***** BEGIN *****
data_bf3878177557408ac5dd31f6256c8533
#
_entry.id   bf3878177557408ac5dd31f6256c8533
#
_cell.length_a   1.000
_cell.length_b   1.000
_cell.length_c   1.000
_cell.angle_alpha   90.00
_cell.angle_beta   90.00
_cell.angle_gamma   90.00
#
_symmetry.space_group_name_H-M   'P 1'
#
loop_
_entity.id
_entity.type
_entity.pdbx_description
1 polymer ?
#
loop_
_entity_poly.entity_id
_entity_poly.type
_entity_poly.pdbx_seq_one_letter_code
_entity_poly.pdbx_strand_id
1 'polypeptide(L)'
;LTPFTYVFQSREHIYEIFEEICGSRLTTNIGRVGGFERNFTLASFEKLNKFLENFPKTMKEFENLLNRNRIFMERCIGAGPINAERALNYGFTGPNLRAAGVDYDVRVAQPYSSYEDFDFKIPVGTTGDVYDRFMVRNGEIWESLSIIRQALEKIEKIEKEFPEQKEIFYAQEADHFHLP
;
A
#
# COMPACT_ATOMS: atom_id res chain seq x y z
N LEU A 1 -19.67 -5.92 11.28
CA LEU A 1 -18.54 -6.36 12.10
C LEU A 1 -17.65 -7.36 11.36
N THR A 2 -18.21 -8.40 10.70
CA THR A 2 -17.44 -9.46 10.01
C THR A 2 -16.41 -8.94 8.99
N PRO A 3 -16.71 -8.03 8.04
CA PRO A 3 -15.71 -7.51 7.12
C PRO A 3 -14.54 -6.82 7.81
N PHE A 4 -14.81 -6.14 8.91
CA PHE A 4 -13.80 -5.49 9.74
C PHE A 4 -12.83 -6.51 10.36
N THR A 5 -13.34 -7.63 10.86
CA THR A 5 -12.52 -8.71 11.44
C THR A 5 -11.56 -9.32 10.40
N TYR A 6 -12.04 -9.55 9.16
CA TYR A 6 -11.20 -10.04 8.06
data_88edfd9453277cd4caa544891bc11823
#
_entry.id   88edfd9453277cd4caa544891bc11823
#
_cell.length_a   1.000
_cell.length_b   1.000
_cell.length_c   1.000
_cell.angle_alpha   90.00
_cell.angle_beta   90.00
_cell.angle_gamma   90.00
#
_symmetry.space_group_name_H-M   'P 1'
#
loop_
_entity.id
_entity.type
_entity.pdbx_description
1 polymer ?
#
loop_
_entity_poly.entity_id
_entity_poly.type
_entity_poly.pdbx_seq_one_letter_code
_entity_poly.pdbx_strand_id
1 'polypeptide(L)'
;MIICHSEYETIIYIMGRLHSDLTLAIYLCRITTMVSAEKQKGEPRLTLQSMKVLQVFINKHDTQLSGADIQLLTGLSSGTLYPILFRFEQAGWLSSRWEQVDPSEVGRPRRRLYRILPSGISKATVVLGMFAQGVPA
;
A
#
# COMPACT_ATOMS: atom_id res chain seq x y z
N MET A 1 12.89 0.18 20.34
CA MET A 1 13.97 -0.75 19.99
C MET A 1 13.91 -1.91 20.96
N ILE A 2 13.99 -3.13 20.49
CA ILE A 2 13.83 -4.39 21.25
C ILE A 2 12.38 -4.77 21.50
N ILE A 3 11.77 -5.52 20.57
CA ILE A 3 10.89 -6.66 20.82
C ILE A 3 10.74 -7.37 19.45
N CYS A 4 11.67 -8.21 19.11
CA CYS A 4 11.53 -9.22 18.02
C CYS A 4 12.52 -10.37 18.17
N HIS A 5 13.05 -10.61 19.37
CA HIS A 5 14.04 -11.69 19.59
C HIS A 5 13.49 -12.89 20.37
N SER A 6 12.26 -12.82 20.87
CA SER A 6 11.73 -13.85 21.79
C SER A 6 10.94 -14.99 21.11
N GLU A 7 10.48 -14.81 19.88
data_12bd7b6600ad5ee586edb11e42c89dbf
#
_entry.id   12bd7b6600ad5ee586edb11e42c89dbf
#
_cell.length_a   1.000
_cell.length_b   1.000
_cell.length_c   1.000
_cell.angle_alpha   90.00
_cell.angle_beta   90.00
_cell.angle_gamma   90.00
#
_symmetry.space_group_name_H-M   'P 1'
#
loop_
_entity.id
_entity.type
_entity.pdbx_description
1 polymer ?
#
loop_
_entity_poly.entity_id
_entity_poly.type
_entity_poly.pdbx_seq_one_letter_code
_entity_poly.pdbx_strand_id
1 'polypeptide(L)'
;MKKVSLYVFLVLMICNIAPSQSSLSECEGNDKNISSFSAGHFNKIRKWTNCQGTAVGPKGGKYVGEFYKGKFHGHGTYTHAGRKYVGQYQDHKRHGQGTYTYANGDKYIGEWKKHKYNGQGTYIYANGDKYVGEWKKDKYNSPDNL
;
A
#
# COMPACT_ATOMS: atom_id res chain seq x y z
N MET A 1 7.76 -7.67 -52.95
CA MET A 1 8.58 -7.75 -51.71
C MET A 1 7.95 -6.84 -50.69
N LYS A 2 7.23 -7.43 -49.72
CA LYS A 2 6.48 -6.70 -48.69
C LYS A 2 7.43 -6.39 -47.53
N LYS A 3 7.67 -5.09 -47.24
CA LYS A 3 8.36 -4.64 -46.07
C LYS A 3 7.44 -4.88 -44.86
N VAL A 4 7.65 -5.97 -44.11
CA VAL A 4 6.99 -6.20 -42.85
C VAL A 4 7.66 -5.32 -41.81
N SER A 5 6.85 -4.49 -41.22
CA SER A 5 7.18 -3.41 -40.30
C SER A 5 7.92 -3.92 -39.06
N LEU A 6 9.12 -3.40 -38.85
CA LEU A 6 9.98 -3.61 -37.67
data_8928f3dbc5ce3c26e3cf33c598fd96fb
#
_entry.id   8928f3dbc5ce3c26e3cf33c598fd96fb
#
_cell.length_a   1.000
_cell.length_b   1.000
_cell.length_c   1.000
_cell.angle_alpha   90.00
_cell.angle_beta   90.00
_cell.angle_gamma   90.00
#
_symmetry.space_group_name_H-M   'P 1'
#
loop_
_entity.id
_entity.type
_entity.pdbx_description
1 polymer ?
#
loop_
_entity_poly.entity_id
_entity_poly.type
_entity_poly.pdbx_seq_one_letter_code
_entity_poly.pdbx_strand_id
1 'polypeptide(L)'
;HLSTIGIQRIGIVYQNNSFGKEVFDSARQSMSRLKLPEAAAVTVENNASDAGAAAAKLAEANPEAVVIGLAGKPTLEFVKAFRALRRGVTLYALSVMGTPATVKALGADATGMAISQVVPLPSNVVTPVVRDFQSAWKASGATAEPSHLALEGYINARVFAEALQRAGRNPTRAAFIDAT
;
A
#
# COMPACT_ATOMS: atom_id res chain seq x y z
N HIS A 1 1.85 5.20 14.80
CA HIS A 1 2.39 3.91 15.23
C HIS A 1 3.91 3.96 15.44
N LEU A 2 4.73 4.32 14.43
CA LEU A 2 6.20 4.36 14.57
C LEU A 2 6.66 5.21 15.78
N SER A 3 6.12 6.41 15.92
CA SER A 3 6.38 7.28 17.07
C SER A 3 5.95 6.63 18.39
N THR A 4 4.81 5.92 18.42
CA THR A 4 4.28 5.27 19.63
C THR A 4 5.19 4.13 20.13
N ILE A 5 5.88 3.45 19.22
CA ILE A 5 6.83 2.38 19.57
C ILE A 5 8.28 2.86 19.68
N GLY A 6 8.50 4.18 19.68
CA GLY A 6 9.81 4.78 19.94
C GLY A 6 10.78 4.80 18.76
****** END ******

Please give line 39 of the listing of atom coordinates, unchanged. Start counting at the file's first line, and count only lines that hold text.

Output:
C PRO A 3 -14.54 -6.82 7.81